SARS-CoV-2 lurks in small airborne particles

Jairia Dela Cruz
24 Sep 2021

Investigations into the role of small aerosol particles in COVID-19 transmission suggest that SARS-CoV-2 may be an airborne hazard. A recent medRxiv preprint study from Singapore adds to this body of evidence.

In the study, fine respiratory aerosols (≤5 μm) generated by COVID-19 patients when talking and singing contained greater viral loads than coarse aerosols (>5 μm). This, according to the investigators, shows that SARS-CoV-2 can be “aerosolized” without coughing or sneezing and even in the absence of aerosol-generating medical procedures.

“Coarse aerosols are inhalable and deposit in the upper airways, whereas fine aerosols are respirable and deposit in the lower airways. The amount of infectious virus these size fractions carry and their relative importance to SARS-CoV-2 transmission and infection is not well-understood,” they noted.

Establishing whether the virus can be emitted via expiratory activities, such as talking and singing, is critical to minimizing its spread, given that a significant proportion of SARS-CoV-2 transmission is estimated to be from asymptomatic individuals and that multiple superspreading events suggest that aerosols is a key driver of the COVID-19 pandemic, the investigators stressed. [JAMA Netw Open 2021;4:e2035057; Indoor Air 2021;31:314-323; Morb Mortal Wkly Rep 2021;69;606-610; J Infect 2021;83:207-216]

The present study included 22 patients (median age 38 years, 86 percent male) positive for COVID-19 via reverse transcription-quantitative polymerase chain reaction. Of the patients, five (23 percent) never developed symptoms and 16 (73 percent) were infected with a SARS-CoV-2 variant of concern or variant of interest (Alpha n=4, Beta n=8, Kappa n=3, and Delta n=1).

A G-II exhaled breath collector facilitated expiratory sample collection. Seated facing a truncated cone-shaped inlet, the patients were asked to perform three separate expiratory activities on the same day: 30 minutes of tidal breathing, 15 minutes of talking, and 15 minutes of singing.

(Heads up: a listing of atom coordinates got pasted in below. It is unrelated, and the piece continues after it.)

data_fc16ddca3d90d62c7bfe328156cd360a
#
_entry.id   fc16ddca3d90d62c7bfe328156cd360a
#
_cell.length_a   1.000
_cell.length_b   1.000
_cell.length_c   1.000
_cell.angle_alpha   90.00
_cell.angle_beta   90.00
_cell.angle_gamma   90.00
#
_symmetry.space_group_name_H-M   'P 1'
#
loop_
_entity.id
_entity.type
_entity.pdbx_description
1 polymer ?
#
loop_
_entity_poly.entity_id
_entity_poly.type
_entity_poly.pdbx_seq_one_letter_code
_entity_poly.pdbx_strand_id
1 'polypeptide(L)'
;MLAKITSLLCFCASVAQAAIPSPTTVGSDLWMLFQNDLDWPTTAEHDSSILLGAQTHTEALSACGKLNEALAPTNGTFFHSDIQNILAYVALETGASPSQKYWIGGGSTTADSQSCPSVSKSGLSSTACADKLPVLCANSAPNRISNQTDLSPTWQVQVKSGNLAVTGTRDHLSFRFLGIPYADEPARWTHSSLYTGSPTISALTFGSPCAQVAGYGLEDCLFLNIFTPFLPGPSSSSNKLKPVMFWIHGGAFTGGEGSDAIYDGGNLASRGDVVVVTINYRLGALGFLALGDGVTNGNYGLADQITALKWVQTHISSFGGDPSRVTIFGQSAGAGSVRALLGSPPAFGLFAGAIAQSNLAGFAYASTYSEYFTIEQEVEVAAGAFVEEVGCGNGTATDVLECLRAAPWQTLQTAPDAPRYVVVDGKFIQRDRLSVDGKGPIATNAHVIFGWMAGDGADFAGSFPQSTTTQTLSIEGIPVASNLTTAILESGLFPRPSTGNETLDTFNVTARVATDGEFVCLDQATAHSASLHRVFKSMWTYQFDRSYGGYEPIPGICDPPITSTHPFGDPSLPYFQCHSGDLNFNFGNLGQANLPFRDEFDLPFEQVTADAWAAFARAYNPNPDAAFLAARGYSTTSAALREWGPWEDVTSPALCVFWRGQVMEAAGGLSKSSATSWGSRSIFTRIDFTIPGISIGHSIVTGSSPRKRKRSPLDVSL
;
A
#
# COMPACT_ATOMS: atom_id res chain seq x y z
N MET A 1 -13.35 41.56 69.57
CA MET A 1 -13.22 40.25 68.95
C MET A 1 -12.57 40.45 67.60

Thirteen (59 percent) patients emitted detectable levels of SARS-CoV-2 RNA in respiratory aerosols, including three asymptomatic and one presymptomatic patients. Viral loads ranged from 63 to 5,821 N gene copies, with patients earlier in illness being more likely to emit detectable RNA (median day of illness, 3 vs 5; p=0.025). [medRxiv 2021;doi:10.1101/2021.07.15.21260561]

Fine aerosols constituted 85 percent of the viral load detected overall. The highest number of SARS-CoV-2 RNA copies was emitted by singing (53 percent), followed by talking (41 percent) and breathing (6 percent). For all three activities, viral loads were consistently greater in fine vs coarse aerosols.

“Our results … [are] in agreement with other expert views suggesting that SARS-CoV-2 transmission events are driven by the airborne route and could explain the difficulty in containing the virus,” the investigators said. [Lancet 2021;397:1603-1605]

To minimize exposure to fine respiratory aerosols, the investigators pointed out that nonpharmaceutical interventions, such as universal masking, physical distancing, and increased room ventilation, might help. In indoor spaces, portable high efficiency particulate air cleaners, upper-room ultraviolet air disinfection, and the use of fans to control airflow patterns can also reduce exposure. [Morb Mortal Wkly Rep 2021;70:972-976]

“[A] multilayered approach of control measures is most effective at decreasing the risk of airborne SARS-CoV-2 transmission,” they said.

The present study was limited by the inability to collect respiratory swabs on the day of aerosol sampling for comparison of culturability. Additionally, aerosol shedding patterns related to SARS-CoV-2 variant type could not be established due to the small number of patients having the previous strains.

“While COVID-19 patients shed detectable levels of SARS-CoV-2 RNA in respiratory aerosols, culturing SARS-CoV-2 from patient aerosol samples remains challenging,” the investigators said, adding that more studies are needed to determine whether isolating viable virus in respiratory aerosols can be more easily accomplished from sampling patients infected with emerging SARS-CoV-2 variants.

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